Producing something worthy of  selling tickets to has always been a somewhat complicated affair (from what I've observed), and I decided in the last year that it was surely a cacophony of lessons that I should be taught. As a member of Sirlesque, I was a part of a production detail which began two Halloweens ago with creating "Geek Peek," a nerdy-themed burlesque show that was a part of a bigger weekend-long event that resembled a neighborhood "con" in Cambridge's Central Square. Since then, I've had only limited roles in producing shows like the nearly-annual "Masculinitease," and taken on half of the production duties of this past fall's "Best of Sirlesque," which went well, judging by the ticket sales alone.

There were a few major hurdles that I'll get into later, but ultimately the show happened and all parties to it were satisfied.

In taking on building and producing my own amateur showcase, I'm trying to learn how to micromanage details and take responsibility for the largest aspects of what makes a show successful. And frankly, it sucks.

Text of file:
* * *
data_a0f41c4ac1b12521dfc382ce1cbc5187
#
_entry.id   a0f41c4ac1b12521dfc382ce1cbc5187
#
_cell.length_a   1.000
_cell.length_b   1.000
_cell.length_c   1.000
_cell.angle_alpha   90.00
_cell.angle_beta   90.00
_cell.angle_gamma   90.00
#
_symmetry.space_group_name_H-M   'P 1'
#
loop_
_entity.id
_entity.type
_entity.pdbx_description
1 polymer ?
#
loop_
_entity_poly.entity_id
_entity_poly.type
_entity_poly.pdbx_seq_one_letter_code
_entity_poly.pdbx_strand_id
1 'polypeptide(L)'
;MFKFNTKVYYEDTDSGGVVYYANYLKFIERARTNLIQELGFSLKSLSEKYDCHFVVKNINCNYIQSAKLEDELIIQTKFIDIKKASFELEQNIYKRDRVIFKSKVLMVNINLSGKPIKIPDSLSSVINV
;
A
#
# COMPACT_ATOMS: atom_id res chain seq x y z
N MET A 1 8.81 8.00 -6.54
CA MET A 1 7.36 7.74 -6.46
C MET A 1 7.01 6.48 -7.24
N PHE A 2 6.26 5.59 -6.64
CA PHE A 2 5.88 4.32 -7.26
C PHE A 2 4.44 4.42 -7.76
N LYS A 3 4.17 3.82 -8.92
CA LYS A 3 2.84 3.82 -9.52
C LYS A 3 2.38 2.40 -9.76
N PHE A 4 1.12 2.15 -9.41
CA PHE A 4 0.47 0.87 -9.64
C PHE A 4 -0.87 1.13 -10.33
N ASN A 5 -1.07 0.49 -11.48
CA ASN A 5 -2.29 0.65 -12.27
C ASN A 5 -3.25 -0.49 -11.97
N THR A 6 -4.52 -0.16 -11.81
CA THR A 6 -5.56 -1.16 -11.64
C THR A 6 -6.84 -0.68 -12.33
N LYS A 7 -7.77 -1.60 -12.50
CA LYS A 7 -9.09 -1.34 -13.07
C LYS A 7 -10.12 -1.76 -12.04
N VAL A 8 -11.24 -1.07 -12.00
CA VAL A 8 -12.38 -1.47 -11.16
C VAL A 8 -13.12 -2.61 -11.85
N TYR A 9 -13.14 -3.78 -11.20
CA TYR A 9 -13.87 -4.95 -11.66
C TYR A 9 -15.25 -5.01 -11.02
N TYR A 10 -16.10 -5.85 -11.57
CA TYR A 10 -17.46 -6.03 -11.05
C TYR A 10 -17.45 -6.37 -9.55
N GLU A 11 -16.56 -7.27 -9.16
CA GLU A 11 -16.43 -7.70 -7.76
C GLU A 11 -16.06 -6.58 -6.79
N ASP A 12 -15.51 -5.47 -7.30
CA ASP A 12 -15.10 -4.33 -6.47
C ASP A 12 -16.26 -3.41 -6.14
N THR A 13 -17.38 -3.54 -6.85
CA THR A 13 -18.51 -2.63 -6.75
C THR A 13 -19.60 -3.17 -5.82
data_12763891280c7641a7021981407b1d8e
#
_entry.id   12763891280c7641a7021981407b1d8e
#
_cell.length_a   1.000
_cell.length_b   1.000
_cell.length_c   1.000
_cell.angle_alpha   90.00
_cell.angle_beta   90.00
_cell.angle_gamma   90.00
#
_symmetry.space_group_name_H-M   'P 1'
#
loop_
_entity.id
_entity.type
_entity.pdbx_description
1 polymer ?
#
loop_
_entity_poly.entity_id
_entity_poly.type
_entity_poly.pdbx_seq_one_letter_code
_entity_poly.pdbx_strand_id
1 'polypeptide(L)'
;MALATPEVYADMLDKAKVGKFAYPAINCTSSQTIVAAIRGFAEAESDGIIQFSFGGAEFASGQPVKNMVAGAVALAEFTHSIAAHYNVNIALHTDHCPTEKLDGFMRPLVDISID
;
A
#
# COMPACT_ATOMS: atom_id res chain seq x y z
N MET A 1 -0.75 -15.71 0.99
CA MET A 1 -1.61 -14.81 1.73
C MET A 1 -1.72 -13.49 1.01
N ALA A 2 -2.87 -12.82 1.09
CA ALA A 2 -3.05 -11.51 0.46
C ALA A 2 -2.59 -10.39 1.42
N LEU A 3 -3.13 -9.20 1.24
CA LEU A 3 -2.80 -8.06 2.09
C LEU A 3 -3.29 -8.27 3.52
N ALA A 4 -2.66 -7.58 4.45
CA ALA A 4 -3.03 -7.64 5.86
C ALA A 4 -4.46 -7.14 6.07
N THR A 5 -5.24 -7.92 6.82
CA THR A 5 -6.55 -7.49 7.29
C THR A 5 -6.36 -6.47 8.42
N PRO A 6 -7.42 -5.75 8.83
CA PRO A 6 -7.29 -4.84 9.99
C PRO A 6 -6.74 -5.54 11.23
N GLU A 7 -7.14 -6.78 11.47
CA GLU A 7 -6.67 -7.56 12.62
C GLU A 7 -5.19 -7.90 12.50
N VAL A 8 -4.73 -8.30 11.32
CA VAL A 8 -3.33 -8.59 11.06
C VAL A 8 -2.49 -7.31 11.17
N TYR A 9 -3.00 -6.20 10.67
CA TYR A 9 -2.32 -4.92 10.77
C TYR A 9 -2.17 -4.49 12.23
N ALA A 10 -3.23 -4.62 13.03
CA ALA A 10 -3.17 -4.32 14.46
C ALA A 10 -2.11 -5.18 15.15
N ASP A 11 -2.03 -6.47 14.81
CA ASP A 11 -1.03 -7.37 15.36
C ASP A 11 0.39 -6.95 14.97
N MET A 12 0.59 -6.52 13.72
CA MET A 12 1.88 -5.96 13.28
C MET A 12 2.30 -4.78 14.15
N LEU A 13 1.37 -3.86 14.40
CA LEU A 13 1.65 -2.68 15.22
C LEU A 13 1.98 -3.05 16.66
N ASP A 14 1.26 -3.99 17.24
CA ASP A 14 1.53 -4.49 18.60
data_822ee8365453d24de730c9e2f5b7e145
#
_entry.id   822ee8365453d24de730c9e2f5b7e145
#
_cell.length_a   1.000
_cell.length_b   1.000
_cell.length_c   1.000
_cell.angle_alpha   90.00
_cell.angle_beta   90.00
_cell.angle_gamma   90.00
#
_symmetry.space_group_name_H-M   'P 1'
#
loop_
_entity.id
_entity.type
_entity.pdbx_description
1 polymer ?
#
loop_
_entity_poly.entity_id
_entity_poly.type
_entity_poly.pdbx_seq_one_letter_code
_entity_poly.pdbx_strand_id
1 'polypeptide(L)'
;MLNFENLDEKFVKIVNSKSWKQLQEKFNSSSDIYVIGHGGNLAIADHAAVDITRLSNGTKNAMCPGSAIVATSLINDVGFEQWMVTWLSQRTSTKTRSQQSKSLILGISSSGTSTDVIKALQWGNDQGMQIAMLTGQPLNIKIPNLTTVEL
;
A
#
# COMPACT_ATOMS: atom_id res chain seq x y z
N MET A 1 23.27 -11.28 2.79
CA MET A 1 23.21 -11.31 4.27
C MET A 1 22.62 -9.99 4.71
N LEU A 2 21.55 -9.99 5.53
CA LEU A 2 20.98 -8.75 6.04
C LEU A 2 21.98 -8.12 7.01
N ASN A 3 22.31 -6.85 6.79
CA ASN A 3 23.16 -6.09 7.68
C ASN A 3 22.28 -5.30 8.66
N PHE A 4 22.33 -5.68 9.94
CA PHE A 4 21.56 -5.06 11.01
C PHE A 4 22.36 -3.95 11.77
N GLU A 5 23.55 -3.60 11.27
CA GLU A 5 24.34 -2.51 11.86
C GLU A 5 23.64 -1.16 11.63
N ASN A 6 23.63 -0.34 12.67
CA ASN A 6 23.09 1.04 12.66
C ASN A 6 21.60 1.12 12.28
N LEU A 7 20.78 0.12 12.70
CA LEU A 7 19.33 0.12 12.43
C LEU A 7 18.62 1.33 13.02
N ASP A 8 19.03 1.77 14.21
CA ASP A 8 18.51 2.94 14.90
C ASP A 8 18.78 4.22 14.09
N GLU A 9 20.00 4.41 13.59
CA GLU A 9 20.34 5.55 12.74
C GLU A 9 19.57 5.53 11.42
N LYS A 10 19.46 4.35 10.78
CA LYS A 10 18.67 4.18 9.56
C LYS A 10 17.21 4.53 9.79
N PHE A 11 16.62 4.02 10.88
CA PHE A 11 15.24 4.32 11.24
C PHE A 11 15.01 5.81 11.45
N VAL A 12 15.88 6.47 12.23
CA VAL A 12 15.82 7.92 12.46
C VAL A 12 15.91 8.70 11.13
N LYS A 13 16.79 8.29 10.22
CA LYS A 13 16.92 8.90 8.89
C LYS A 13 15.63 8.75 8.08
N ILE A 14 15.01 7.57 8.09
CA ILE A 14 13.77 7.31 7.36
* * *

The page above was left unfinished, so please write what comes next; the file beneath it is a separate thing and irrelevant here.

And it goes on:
Occasionally, you melt down during said show. Not ideal.

Far be it from me to complain about something I love doing, but I figured that if I want to continue in the performance business, there has to be some sort of competency on my part about the individual aspects of making a show happen. I like to think I've learned a few of those in the past year or two.

I tend to be absent-minded about most of the details that come with producing--call me a "bigger picture" type of person if you've got a flair for the ironic. Take for instance my role in the casting decisions that went into producing the first installment of Masculinitease last June. Because none of the six of us could decide how to effectively create a cast of people suited to the show's aesthetic, we ended up going with the worst casting method yet conceived by man--asking for specific act pitches and then picking from the submissions.